Katate Masatsuka (方手雅塚)

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On Ideas and Engineering Education

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Great Ideas:

Engineering is a collection of great ideas. A good example is the idea of modeling an airfoil by a single point-vortex (lumped vortex method). Knowing the Kutta-Joukowski theorem (or simply following a physical intuition), we conjecture that a vortex is essential to describe a lifting flow, and hope that a flow over a point vortex will provide us with useful information in studying the lift of an airfoil. Then, passion takes over. We struggle to figure out where to place the vortex and how to determine its strength. Finally, we arrive at a remarkable result: a highly accurate lift curve for a thin airfoil over a practical range of angles of attack. A useful tool to analyze and design an airfoil is obtained. I believe that useful engineering tools such as analytical formulas or numerical algorithms have been developed based on ideas and passion of engineers and scientists. An engineering textbook is a collection of stories of great ideas. These wonderful stories inspire students with enthusiasm and excitement, and the spectacular progress in engineering continues.

Learn with Ideas:

The above example of a lumped vortex model illustrates an important combination of an idea and passion, or a principle and skills. Ideas are free. Anybody can come up with from anything smart to absurd. But it is not enough. One needs to turn ideas into realities, or simply, to express them: e.g., pictures, novels, songs, equations, etc. Only then can the value of the idea be evaluated. In engineering, to be a great idea, it must yield something useful. For this, skills are required: mathematics, programming, or manufacturing. To learn skills can be boring, but it can be quite exciting if recognized as a means to turn ideas into useful engineering tools or products. Homework can be a good opportunity for students to experience the process of getting ideas to work in engineering applications. For example, they may apply the lumped vortex method to explore tandem airfoils by a pair of vortices or an airfoil in a wind tunnel by the method of mirror images. Through such exercises, students acquire skills as needed and develop an engineering insight. At the same time, these applications will serve as convincing examples that the simple idea of the lumped vortex model is indeed a great idea.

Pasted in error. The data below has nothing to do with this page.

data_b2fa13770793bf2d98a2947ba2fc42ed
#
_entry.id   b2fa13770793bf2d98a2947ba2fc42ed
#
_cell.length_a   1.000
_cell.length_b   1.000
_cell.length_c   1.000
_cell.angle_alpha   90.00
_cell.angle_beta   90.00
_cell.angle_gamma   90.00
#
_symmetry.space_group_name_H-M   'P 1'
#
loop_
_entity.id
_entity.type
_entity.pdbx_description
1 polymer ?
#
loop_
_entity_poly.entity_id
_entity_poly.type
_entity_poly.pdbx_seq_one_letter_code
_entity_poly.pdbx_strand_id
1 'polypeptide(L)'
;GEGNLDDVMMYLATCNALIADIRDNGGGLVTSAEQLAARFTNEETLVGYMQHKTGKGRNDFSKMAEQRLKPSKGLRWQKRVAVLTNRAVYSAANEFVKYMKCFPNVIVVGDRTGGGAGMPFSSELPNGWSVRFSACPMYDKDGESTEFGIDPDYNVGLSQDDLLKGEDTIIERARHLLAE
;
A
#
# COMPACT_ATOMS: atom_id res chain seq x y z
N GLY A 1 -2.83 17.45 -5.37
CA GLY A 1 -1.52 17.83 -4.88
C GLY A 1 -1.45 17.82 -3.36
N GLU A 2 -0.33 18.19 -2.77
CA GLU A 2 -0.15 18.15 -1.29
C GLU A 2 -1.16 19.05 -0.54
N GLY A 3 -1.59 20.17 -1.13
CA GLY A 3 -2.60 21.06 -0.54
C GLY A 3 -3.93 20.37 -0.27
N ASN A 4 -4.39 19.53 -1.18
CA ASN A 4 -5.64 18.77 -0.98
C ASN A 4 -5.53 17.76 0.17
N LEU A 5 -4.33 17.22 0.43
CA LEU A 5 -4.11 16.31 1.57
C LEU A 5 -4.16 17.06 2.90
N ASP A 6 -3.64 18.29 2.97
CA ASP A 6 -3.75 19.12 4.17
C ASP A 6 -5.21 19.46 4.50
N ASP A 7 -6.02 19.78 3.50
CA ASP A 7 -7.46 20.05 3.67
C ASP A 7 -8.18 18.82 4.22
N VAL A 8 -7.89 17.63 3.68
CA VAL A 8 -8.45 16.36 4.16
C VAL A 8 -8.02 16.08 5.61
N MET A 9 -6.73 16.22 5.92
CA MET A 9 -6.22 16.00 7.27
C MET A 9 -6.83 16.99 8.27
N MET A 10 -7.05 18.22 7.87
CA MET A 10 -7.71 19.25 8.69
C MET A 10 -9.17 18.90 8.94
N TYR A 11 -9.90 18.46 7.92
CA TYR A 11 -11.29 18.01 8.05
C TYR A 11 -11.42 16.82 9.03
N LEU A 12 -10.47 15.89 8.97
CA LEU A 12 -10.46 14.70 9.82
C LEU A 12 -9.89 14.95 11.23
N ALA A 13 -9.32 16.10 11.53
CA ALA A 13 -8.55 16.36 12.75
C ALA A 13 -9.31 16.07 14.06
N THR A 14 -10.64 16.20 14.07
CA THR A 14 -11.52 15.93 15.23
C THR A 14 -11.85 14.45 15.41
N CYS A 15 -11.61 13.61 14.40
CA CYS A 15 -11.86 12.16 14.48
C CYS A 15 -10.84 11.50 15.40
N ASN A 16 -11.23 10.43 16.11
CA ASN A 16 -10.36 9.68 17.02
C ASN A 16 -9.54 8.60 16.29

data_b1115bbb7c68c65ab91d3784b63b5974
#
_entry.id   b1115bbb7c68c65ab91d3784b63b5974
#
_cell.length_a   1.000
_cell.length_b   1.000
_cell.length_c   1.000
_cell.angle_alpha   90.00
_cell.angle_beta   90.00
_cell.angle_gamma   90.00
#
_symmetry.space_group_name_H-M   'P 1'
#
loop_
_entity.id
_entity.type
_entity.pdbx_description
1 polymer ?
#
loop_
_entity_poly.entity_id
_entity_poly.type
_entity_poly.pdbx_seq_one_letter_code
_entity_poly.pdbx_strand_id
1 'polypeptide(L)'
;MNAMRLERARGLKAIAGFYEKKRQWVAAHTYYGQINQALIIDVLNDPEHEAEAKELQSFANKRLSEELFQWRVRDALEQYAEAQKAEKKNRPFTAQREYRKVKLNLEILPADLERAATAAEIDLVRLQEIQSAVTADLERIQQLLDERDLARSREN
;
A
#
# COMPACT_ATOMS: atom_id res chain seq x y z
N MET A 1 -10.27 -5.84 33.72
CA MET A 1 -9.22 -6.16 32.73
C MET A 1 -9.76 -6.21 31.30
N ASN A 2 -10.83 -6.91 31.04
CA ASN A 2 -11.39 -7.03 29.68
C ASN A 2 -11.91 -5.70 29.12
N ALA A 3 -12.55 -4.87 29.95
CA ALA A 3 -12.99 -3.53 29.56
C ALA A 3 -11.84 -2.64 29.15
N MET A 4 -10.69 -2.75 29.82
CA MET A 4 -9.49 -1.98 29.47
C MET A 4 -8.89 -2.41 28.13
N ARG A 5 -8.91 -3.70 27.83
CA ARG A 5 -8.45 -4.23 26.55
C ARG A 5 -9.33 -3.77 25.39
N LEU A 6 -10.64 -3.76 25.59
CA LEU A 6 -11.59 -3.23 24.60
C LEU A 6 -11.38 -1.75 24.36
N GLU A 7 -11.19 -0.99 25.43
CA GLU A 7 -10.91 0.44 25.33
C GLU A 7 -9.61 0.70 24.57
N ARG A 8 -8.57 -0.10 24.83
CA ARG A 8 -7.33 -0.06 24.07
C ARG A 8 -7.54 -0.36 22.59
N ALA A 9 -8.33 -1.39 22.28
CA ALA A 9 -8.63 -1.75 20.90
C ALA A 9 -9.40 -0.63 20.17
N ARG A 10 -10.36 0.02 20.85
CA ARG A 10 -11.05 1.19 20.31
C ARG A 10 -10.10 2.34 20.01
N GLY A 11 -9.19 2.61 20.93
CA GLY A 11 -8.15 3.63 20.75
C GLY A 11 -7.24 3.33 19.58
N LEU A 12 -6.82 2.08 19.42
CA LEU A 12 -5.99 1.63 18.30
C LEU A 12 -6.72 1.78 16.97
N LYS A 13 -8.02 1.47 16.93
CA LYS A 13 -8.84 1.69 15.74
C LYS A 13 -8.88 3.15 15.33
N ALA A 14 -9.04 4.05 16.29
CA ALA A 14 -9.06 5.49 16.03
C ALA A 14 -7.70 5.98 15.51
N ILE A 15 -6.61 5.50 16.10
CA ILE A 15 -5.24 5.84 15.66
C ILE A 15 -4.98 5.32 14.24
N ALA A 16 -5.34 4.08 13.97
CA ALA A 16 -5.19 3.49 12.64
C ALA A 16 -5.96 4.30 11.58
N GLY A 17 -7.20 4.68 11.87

Poor ideas can also be useful in learning. A popular explanation of lift based on a false concept of ‘equal transit time’ and the Bernoulli theorem is a good example. I myself attempted to calculate the lift coefficient of a parabolic airfoil based on this idea, and obtained the result that the lift coefficient at zero angle of attack is proportional to the square of the maximum thickness (See “False Theory of Lift”). The thickness being a small value, the resulting formula significantly underestimates the lift: the lift coefficient is well known from the thin-airfoil theory to be directly proportional to the maximum thickness. It can also be easily proved wrong by experiments. This example shows that there are good ideas and poor ideas in terms of successful engineering applications. Examples of poor ideas are valuable to students who are likely to go through such experiences in future when they deal with real world engineering problems for which the solution cannot be found in textbooks. That is, they can learn how to examine ideas for engineering applications. In this context, it would be a highly educational exercise to let students propose an idea and examine it by themselves.

Achieve with Ideas:

Students who have gone through such a learning process are expected to become creative engineers. Given a goal, they would try to come up with ideas and examine them one by one to find the best approach, acquiring skills as needed. In doing so, they continue to strengthen their skills, intuition, and knowledge. A goal of engineering education is to educate such creative engineers and scientists.

Katate Masatsuka


Written by Katate Masatsuka

February 7, 2014 at 10:15 pm

Posted in In English

Comments at LinkedIn 2011

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November, 2011